Maximize Your Time
Especially in this day and age, when some college classes are completed within weeks, instead of over the course of months, the instructor has to go for the best materials in a textbook to maximize his or her teaching moments. Find the information that is most helpful. Give the examples, find the things that you want students to copy. Put those specific page assignments into your syllabus. Make the textbook work for your students so that they can read the information, understand the assignment, and get the work done well.
Creativity: A Result of Change
Teaching is a dynamic occupation. As a college instructor, you will be modifying, tweaking, changing and re-arranging your lectures and assignments every semester. After all, you don’t want to be bored by handing out the same old quotes every semester. Yawn. When the teacher is bored, the class is bored, too. A new textbook can help alleviate that case of same ol’ same ol’.
But at the same time, a classic is a classic. When you have a reading that always works, or a teaching method that clicks, you want to keep it. Maybe you’ll address a concept a bit differently, or you’ll change the order of information that you present. But essentially, some things will remain the same.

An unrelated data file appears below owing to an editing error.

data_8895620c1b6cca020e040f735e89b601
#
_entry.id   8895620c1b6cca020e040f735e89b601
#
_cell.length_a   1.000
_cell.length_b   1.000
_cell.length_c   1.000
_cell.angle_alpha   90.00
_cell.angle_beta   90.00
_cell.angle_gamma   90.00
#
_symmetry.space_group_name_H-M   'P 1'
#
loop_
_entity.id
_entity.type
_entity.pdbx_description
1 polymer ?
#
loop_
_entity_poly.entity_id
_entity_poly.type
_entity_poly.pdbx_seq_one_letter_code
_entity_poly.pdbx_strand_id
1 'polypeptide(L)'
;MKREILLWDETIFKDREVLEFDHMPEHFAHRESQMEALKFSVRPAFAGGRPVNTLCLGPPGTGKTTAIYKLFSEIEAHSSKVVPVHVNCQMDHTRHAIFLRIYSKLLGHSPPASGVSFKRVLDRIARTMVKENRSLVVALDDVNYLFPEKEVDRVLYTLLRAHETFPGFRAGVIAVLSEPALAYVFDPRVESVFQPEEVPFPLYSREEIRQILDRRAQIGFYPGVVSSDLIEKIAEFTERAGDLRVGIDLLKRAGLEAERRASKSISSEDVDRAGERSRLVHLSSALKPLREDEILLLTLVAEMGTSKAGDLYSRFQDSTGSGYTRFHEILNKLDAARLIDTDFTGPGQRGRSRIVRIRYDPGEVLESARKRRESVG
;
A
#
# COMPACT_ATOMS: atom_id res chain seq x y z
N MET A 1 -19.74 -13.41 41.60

Change happens in a course. It’s endemic to the process of learning. There can be major changes. But when the change comes from switching to a different textbook, this change is pretty manageable. You just have to know what your ultimate goal is. Then, you can make the book fit your needs, and those of your students. After all, that’s what you are paid to do.
Louisa Danielson, B. A., M. A., teaches English composition at Indiana University-Purdue University, Fort Wayne. Articles by Louisa have appeared in a variety of publications, including Dialogue: the Interdisciplinary Journal of Popular Culture and Pedagogy, South Texas English Studies, The Musical Times and several popular publications. When she isn’t writing, teaching, or grading English, Louisa likes to explore classical music.